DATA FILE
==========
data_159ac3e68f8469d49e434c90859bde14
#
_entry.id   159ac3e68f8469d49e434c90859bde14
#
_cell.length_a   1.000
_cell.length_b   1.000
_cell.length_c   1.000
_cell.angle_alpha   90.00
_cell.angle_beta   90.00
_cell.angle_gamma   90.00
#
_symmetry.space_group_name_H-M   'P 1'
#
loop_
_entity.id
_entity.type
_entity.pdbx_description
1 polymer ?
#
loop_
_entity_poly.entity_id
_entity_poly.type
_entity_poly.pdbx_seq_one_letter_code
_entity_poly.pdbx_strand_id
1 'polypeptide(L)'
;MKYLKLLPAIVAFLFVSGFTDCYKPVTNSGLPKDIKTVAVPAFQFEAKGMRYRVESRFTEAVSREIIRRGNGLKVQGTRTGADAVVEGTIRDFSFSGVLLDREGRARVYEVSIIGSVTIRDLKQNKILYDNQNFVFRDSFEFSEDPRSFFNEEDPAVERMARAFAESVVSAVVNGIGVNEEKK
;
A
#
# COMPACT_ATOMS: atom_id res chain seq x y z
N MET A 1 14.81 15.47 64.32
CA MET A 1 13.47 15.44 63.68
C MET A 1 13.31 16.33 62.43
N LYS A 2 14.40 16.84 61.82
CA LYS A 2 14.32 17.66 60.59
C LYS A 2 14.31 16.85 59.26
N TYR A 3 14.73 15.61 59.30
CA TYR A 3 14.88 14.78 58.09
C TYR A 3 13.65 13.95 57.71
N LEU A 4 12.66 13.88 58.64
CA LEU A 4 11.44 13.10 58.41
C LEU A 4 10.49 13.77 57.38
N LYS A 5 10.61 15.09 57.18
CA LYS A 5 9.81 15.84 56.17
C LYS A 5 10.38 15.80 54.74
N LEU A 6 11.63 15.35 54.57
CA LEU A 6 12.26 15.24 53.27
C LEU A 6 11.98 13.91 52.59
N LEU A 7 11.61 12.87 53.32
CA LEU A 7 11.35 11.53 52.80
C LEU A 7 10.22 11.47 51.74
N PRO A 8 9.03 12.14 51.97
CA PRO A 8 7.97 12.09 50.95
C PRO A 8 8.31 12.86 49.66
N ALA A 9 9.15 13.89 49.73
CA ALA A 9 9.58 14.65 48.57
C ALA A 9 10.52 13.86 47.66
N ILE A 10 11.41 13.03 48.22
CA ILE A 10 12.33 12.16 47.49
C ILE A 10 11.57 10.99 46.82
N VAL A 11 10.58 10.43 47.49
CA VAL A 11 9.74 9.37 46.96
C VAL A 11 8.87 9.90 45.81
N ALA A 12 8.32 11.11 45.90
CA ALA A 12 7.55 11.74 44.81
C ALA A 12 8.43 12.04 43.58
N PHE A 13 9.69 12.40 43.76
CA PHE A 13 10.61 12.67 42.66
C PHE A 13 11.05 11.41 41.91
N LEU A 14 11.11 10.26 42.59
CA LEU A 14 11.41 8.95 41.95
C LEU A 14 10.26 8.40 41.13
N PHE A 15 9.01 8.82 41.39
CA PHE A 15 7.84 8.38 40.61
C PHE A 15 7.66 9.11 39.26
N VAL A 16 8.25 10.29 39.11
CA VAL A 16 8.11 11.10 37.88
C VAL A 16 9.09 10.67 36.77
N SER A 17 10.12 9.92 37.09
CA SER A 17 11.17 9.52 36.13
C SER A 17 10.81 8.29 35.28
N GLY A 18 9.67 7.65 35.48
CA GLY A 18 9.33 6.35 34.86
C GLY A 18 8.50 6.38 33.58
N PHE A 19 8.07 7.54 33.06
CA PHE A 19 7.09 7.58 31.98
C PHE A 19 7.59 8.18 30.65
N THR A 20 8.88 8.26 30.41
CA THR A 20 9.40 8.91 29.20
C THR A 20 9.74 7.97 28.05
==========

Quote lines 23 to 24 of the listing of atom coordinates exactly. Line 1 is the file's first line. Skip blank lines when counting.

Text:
_entity_poly.pdbx_seq_one_letter_code
_entity_poly.pdbx_strand_id